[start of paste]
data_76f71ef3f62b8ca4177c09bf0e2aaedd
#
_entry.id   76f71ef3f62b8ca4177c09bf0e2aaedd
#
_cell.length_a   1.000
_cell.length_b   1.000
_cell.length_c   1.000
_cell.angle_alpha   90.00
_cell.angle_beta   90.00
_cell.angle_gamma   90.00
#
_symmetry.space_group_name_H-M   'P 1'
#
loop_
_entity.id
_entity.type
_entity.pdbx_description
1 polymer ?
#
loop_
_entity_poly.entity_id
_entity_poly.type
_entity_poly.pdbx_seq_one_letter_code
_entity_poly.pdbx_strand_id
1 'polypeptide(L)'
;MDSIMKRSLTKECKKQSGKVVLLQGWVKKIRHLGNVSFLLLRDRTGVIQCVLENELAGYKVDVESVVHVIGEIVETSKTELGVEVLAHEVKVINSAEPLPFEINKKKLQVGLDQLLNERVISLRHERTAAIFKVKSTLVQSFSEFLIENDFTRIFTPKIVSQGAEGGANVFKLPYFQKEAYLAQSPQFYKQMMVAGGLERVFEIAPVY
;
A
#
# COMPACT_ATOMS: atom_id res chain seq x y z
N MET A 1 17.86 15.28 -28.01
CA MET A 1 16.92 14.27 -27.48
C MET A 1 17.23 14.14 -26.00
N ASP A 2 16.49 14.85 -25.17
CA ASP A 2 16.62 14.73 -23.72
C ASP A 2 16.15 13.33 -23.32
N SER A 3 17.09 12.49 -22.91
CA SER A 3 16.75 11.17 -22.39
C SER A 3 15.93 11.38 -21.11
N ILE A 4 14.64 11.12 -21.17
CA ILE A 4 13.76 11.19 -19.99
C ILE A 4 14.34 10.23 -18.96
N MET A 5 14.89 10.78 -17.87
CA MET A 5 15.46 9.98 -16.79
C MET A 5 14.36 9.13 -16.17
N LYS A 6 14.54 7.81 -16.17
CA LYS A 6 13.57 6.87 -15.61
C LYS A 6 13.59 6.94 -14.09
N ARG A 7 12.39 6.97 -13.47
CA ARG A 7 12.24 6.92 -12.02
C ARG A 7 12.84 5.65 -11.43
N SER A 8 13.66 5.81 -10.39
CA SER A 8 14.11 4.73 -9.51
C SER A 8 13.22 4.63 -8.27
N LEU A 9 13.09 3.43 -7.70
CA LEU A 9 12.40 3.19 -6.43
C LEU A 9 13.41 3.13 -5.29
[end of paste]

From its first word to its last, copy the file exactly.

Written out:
data_76f71ef3f62b8ca4177c09bf0e2aaedd
#
_entry.id   76f71ef3f62b8ca4177c09bf0e2aaedd
#
_cell.length_a   1.000
_cell.length_b   1.000
_cell.length_c   1.000
_cell.angle_alpha   90.00
_cell.angle_beta   90.00
_cell.angle_gamma   90.00
#
_symmetry.space_group_name_H-M   'P 1'
#
loop_
_entity.id
_entity.type
_entity.pdbx_description
1 polymer ?
#
loop_
_entity_poly.entity_id
_entity_poly.type
_entity_poly.pdbx_seq_one_letter_code
_entity_poly.pdbx_strand_id
1 'polypeptide(L)'
;MDSIMKRSLTKECKKQSGKVVLLQGWVKKIRHLGNVSFLLLRDRTGVIQCVLENELAGYKVDVESVVHVIGEIVETSKTELGVEVLAHEVKVINSAEPLPFEINKKKLQVGLDQLLNERVISLRHERTAAIFKVKSTLVQSFSEFLIENDFTRIFTPKIVSQGAEGGANVFKLPYFQKEAYLAQSPQFYKQMMVAGGLERVFEIAPVY
;
A
#
# COMPACT_ATOMS: atom_id res chain seq x y z
N MET A 1 17.86 15.28 -28.01
CA MET A 1 16.92 14.27 -27.48
C MET A 1 17.23 14.14 -26.00
N ASP A 2 16.49 14.85 -25.17
CA ASP A 2 16.62 14.73 -23.72
C ASP A 2 16.15 13.33 -23.32
N SER A 3 17.09 12.49 -22.91
CA SER A 3 16.75 11.17 -22.39
C SER A 3 15.93 11.38 -21.11
N ILE A 4 14.64 11.12 -21.17
CA ILE A 4 13.76 11.19 -19.99
C ILE A 4 14.34 10.23 -18.96
N MET A 5 14.89 10.78 -17.87
CA MET A 5 15.46 9.98 -16.79
C MET A 5 14.36 9.13 -16.17
N LYS A 6 14.54 7.81 -16.17
CA LYS A 6 13.57 6.87 -15.61
C LYS A 6 13.59 6.94 -14.09
N ARG A 7 12.39 6.97 -13.47
CA ARG A 7 12.24 6.92 -12.02
C ARG A 7 12.84 5.65 -11.43
N SER A 8 13.66 5.81 -10.39
CA SER A 8 14.11 4.73 -9.51
C SER A 8 13.22 4.63 -8.27
N LEU A 9 13.09 3.43 -7.70
CA LEU A 9 12.40 3.19 -6.43
C LEU A 9 13.41 3.13 -5.29